that a restructing is expected).


    I'll suggest that quality issues probably contributed to this.
    That was what killed Maxtor-- or rather weakened them to the
    point where Seagate can acquire them.

    My drive I brought from them needed a firmware update(!). There
    was a potential of the drive locking up to the point where I have
    to send it to Seagate to get my data out of it.

    From what I've just read, it appears that they had seriously botched
    the first release of that update.

    The board of directors would be right to be deathly afraid of
    history repeating itself at their company.


    Had I known about the SSD lawsuit, I probably would of taken that
    as a big red flag in my purchase decision. Their resources isn't
    going into places such as quality assurance or their own SSD
    division-- either by hiring or acquiring.

     

    reply to this | link to this | view in thread ]

  19.  
    identicon
    Technage, Feb 27th, 2009 @ 10:43am

    Come now we all know old crotchety innovation is the best innovation. I hate these new kids ideating.

     

    reply to this | link to this | view in thread ]

  20.  
    identicon
    Anonymous Coward, Feb 27th, 2009 @ 11:15am

    Re: Re: Re: Huh?

    Developing countries don't have to deal with our messed up patent system and as such are more free to innovate than we are here in the United States, putting us at a direct disadvantage. We will pay the price for this

     

    reply to this | link to this | view in thread ]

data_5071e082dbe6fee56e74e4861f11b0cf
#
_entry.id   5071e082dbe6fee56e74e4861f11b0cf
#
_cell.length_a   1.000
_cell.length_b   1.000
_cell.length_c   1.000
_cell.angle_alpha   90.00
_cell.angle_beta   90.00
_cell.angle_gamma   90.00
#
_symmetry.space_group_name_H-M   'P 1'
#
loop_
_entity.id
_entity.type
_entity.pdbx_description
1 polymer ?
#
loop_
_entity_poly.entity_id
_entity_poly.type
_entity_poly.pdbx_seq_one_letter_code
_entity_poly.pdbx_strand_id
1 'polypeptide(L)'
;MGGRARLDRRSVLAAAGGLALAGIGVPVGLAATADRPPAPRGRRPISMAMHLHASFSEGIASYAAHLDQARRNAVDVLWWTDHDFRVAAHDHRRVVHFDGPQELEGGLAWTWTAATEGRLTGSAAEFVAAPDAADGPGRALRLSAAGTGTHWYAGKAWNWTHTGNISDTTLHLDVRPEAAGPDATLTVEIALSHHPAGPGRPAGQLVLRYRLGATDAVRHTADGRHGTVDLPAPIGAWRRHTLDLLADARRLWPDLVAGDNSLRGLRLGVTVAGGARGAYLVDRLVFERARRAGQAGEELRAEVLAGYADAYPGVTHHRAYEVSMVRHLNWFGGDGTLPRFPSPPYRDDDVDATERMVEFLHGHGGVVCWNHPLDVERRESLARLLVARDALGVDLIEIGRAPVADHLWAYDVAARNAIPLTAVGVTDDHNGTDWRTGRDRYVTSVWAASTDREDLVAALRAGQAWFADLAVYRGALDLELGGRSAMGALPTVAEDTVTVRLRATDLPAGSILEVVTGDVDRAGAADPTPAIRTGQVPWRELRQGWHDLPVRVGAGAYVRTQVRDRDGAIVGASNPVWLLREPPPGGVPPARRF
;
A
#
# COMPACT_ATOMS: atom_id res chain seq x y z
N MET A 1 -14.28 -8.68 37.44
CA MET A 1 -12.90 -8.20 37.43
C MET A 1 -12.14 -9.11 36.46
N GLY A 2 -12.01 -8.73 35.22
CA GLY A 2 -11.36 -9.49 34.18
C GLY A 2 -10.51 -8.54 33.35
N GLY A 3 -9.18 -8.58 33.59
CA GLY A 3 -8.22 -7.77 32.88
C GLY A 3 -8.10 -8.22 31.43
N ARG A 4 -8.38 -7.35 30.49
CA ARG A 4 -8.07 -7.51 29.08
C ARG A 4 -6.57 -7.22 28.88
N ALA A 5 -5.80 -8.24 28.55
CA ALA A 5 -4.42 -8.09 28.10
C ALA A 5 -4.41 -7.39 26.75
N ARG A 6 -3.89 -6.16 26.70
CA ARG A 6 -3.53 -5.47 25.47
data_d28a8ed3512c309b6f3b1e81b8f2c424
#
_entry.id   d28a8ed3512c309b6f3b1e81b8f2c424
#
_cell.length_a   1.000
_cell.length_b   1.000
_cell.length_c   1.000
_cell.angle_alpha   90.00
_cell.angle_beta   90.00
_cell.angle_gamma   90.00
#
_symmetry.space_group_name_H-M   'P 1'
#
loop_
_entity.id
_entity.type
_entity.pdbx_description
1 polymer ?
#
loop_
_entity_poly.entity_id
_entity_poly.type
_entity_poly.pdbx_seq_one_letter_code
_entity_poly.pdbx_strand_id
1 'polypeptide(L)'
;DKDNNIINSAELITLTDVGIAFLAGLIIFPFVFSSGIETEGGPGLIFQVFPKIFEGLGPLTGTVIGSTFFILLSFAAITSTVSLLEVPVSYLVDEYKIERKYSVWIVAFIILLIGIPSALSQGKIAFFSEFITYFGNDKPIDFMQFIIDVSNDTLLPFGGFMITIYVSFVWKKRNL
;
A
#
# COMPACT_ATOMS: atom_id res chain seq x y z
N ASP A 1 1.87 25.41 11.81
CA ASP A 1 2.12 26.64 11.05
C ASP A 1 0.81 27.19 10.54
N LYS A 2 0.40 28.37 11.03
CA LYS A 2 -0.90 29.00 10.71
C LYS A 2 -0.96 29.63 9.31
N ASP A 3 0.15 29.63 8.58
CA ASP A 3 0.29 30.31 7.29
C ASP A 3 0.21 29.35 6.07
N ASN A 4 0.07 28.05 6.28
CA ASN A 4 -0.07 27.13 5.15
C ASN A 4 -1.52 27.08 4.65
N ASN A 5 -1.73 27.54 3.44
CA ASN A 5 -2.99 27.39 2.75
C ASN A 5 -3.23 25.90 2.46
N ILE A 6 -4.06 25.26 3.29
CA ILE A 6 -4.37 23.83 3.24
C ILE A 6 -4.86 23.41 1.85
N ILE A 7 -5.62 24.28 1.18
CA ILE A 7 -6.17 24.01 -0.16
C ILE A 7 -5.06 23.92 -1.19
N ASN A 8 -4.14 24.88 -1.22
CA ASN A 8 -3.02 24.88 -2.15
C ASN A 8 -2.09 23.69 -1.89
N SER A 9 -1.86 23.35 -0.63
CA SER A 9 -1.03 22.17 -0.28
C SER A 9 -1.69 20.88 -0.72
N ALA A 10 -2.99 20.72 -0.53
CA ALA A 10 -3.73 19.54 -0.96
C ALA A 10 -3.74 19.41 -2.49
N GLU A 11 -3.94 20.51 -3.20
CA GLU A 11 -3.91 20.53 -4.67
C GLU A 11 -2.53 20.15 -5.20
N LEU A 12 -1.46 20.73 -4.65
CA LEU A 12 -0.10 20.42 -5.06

21.  
    icon
    Killer_Tofu (profile), Feb 27th, 2009 @ 1:18pm

    Re: Re: Re: R. Riley

    To play the devils advocate here the software developers I work with believe their work should be patented. Just trying to point out there is no "everyone" in anything.

    I believe several of my statements went to the tune of:
    Every other programmer I know and the only groups I have ever seen
    I apologize for not being more clear on this point.
    I do not doubt that there are programmers out there who like the idea of software patents. I have not met any personally. And I have not searched for them online as I believe they are in the wrong, and there are more of us who do not have that view (thankfully).

     

    reply to this | link to this | view in thread ]

  22.  
    identicon
    George Bush, Feb 27th, 2009 @ 3:46pm

    Re:

    I respect Riley for using his name and info on his posts.
    I would say a real troll is someone who posts anonymously (like myself).


    And just how do you know that's his real name?